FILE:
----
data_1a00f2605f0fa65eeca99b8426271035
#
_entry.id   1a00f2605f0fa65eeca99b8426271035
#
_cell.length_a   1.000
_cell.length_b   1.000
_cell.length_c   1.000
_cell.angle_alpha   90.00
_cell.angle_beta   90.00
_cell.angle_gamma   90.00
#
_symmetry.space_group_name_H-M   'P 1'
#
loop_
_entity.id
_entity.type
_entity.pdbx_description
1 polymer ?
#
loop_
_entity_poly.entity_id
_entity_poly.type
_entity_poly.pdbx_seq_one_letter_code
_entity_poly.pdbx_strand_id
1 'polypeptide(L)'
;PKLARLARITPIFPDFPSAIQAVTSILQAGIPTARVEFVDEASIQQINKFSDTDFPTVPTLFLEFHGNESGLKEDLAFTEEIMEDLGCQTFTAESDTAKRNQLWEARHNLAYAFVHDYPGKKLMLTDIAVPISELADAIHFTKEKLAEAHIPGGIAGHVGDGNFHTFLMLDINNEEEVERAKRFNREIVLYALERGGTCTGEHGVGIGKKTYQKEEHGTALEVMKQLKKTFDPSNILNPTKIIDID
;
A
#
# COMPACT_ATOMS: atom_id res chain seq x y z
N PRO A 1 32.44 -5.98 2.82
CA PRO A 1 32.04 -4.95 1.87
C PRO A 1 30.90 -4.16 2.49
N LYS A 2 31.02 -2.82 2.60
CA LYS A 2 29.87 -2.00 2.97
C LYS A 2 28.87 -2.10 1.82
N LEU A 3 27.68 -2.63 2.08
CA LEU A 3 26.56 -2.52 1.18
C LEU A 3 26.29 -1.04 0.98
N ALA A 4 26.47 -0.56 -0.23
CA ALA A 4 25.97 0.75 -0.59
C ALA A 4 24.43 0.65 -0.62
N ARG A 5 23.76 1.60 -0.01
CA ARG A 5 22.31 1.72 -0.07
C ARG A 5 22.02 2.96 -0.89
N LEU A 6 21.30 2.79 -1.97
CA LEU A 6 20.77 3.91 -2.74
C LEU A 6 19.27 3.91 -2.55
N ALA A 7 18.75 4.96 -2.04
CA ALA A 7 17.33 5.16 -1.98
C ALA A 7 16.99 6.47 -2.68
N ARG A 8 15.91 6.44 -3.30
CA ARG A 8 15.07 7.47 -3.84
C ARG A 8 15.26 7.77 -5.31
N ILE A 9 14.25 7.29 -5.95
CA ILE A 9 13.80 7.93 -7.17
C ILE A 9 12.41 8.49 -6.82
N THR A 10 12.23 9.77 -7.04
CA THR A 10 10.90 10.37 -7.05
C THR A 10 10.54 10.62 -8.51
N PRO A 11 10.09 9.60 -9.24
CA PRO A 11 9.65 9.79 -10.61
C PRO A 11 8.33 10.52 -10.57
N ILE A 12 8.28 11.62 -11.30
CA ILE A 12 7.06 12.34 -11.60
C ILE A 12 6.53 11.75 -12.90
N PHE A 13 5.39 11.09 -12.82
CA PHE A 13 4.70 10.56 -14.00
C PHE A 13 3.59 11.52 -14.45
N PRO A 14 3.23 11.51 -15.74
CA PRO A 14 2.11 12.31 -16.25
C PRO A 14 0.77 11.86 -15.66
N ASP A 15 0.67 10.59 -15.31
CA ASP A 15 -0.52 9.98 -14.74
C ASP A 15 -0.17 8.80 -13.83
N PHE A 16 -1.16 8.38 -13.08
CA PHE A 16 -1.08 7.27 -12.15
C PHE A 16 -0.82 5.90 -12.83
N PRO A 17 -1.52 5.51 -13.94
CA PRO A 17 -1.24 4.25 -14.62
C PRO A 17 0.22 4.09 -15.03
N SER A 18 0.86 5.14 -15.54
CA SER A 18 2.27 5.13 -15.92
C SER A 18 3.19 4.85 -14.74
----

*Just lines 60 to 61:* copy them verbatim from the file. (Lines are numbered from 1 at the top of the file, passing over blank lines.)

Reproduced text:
C THR A 10 10.54 10.62 -8.51
N PRO A 11 10.09 9.60 -9.24